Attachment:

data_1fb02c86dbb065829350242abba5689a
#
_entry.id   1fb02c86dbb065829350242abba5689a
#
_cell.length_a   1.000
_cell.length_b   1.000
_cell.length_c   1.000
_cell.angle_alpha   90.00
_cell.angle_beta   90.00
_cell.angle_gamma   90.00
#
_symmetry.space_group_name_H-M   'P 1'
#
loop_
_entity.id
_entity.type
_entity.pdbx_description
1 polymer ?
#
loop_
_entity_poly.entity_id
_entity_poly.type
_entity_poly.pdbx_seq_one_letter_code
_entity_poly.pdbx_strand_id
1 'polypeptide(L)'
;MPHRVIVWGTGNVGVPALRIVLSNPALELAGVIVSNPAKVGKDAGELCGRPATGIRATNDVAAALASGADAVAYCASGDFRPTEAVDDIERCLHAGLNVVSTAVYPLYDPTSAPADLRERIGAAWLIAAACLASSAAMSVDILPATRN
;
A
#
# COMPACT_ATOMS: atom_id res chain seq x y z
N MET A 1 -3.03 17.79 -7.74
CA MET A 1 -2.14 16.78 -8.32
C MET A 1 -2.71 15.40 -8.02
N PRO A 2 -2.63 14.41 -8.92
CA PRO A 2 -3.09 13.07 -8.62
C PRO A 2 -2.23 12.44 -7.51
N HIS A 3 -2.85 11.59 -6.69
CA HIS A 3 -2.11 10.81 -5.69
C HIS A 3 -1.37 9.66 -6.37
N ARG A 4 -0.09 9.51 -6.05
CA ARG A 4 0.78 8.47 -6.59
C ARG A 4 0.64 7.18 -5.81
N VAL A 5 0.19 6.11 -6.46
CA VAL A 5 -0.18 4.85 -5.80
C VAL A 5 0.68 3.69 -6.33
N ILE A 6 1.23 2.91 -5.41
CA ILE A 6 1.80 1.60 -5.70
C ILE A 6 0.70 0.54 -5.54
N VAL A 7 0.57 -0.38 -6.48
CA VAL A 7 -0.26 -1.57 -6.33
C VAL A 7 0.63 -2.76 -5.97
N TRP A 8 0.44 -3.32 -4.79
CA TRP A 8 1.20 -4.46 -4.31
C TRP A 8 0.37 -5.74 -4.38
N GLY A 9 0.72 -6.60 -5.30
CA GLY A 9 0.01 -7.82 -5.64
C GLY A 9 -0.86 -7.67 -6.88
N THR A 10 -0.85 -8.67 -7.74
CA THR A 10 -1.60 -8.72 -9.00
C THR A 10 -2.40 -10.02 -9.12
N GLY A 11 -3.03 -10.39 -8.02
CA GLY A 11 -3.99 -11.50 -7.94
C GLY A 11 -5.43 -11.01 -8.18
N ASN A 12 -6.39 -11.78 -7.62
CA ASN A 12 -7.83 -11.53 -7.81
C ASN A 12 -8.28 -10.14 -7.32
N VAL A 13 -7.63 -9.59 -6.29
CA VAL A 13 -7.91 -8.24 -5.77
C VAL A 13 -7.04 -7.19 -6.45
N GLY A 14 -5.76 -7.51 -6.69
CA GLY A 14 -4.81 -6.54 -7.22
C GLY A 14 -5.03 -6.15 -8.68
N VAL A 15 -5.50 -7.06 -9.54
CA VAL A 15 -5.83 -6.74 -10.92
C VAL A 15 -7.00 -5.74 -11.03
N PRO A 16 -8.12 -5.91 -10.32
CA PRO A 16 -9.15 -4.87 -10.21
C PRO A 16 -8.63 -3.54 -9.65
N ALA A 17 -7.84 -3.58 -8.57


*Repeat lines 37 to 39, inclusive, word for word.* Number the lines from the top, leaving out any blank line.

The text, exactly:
N HIS A 3 -2.85 11.59 -6.69
CA HIS A 3 -2.11 10.81 -5.69
C HIS A 3 -1.37 9.66 -6.37